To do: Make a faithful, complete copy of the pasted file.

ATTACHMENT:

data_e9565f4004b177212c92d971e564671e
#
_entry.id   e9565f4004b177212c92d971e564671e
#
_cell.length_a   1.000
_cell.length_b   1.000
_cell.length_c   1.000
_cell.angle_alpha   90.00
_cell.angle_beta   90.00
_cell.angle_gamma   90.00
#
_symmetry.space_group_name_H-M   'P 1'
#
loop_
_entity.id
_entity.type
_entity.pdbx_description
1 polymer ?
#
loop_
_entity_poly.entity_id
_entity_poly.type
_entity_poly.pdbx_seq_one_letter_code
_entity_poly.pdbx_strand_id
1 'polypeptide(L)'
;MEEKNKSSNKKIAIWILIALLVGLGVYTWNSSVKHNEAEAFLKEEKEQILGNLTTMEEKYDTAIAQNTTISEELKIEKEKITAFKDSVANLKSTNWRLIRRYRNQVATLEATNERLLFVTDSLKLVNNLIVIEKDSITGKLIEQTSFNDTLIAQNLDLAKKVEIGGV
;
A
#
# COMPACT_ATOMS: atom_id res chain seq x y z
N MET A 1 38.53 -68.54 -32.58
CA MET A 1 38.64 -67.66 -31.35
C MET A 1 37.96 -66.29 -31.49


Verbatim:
data_e9565f4004b177212c92d971e564671e
#
_entry.id   e9565f4004b177212c92d971e564671e
#
_cell.length_a   1.000
_cell.length_b   1.000
_cell.length_c   1.000
_cell.angle_alpha   90.00
_cell.angle_beta   90.00
_cell.angle_gamma   90.00
#
_symmetry.space_group_name_H-M   'P 1'
#
loop_
_entity.id
_entity.type
_entity.pdbx_description
1 polymer ?
#
loop_
_entity_poly.entity_id
_entity_poly.type
_entity_poly.pdbx_seq_one_letter_code
_entity_poly.pdbx_strand_id
1 'polypeptide(L)'
;MEEKNKSSNKKIAIWILIALLVGLGVYTWNSSVKHNEAEAFLKEEKEQILGNLTTMEEKYDTAIAQNTTISEELKIEKEKITAFKDSVANLKSTNWRLIRRYRNQVATLEATNERLLFVTDSLKLVNNLIVIEKDSITGKLIEQTSFNDTLIAQNLDLAKKVEIGGV
;
A
#
# COMPACT_ATOMS: atom_id res chain seq x y z
N MET A 1 38.53 -68.54 -32.58
CA MET A 1 38.64 -67.66 -31.35
C MET A 1 37.96 -66.29 -31.49